Heatwave cools FX markets
FX Consultant / IFXA Ltd
- USD Index nearing topside break
- Crude oil outlook still negative
- Regional risks will take spotlight
By Michael O’Neill
It may just be an interesting paradox that the sweltering heatwave that has cooked the Northern hemisphere since the weekend has cooled FX market activity. The sometimes frantic, erratic and occasionally spasmodic price action in the G7 currency space in the first couple of weeks of this month has now faded to ennui.
Welcome to the dog days of July.
It’s somehow just not FX-trading weather. Photo: iStock
The US dollar is paring back some of its recent gains this morning in what appears to be just a squeeze of weak long dollar positions and not from any shift in overall market sentiment. The evidence is in the NOK and CAD moves: a fairly sharp rally in both "oil" currencies represents a rather outsized move in response to a mere 0.70 cent bounce in WTI prices, especially considering the magnitude of the recent drop and the fact that there isn’t any catalyst for the move.
Where did all the worry go?
FX markets often have the attention span of a gnat. A collective sigh of relief sounded across the Eurozone with news of another Greek bailout deal, forcing traders to lookout for the next big worry. Ultimately, it might not be hard to find.
Most assessments of the EU/Greece deal suggest that it is merely triage, moving the patient from the nearly-dead pile to the close-to-dead pile with the grave diggers still hard at work.
Oil traders are starting to feel smug about the fact that the Iran nuclear deal didn’t hurt oil prices too badly despite repeated reports of an ongoing oversupply. The shallow dip in WTI has also limited USDCAD gains. However, the rising risk of an economic slowdown in China (while Iran ramps up oil production) doesn’t bode well for oil price gains.
There are still a lot of worries around the globe, from the Russian buildup on the Ukraine border to the timing of the US rate hike and the health of the Chinese equity markets. The worry hasn’t departed, but like the rest of us is just biding its time in an air-conditioned retreat.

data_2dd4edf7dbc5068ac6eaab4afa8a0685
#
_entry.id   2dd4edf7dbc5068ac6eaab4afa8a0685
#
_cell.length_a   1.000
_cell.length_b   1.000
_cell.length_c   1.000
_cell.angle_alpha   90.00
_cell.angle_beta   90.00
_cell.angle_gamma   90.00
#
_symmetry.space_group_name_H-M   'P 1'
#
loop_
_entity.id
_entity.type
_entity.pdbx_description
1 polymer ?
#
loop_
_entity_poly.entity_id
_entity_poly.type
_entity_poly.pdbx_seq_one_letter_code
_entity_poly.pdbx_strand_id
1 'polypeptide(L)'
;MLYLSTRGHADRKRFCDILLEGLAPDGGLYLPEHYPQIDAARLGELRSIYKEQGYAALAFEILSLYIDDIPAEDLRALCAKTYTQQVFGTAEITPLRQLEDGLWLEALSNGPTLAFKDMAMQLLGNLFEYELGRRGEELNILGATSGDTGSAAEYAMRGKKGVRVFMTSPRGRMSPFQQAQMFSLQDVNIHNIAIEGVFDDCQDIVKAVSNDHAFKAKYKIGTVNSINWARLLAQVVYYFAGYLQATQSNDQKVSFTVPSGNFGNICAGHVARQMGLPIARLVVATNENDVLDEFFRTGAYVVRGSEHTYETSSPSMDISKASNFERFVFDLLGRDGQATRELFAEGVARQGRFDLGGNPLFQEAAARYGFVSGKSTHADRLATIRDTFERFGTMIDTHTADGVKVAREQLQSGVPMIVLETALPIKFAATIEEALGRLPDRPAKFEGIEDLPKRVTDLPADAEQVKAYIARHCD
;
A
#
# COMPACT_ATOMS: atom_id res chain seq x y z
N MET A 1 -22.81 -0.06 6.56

Dollar index getting ready to blow its top
The US Dollar index (USDX) failed to break lower in May but the subsequent rally couldn’t break resistance in the 97.85-95 zone. Another retreat failed again at the May low. The ensuing bounce finally broke the May resistance area and the topside prospects are looking good. A decisive break above 98.55-65 opens the door to a retest of the 2015 peak of 100.65.
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Source: Saxo Bank
Bad news for WTI bulls
The oil news hasn’t been good news for bulls in the past few weeks, and oil prices reflect that. WTI prices are now hovering near the middle of their 2015 range, currently trading at $50.36/barrel. The oil story, of course, is well known: ongoing overproduction in a slowing demand environment exacerbated by the re-introduction of Iranian crude.
The short term technicals are bearish with the downtrend from the mid-June peak still intact while trading below the $51.40-50/b zone. There is good support, however, in the $49.75-85/b area which has contained the selloff.
A break below this level implies further losses to $44.65-75/b and then back to the March low of $42.0010/b.
Source: Saxo Bank
Move along, nothing to see here
The outlook for FX markets for the rest of this week is not encouraging. The next major event is the Federal Reserve Open Market committee meeting and the statement won’t be released until July 29.
The US dollar may get a bit of a bid heading into the meeting on anticipation/speculation that the statement may reveal hints as to the timing of a rate hike, which has been the pattern for the past few meetings. Unfortunately, that move, if it occurs, will be next week’s story.
Having said that, Bank of England governor Mark Carney put the rate hike bug in the ear of GBPUSD traders last week which may mean that Wednesday’s BoE minutes provide fuel for GBPUSD trades.
There have been reports of hawk sightings close to the City of London
in recent days. Photo: iStock
Kiwi traders will have their hands full with the Wednesday/Thursday Reserve Bank of New Zealand interest rate decision and statement. The latest CFTC Commitment of Traders Report (COT) showed short NZDUSD positions as very stretched, which could lead to a big bounce if the RBNZ is not as dovish as expected.
Loonie in sick bay
The loonie is succumbing to the “Antipodean disease”, an affliction caused by collapsing commodity prices. In CAD’s case, the prospect of lower oil prices due to oversupply is just another negative added to the Canadian dollar’s overall outlook.
The other negatives include sluggish economic growth, the rising risk of a recession and widening CAD/US interest rate differentials.
USDCAD technical outlook
The intraday USDCAD technicals are bearish with the move below 1.2970 targeting a retest of support in the 1.2880-1.2910 zone which represents the uptrend line from mid-June. That level is guarding additional support in the 1.2830-60 area which represented by a triple-top on the daily chart.
For the balance of the week, USDCAD support will be at 1.2910, 1.2880 and 1.2850. Resistance is at 1.2990, 1.3010 and 1.3050.
Source: Saxo Bank
— Edited by Michael McKenna
Michael O’Neill is an FX consultant at IFXA Ltd.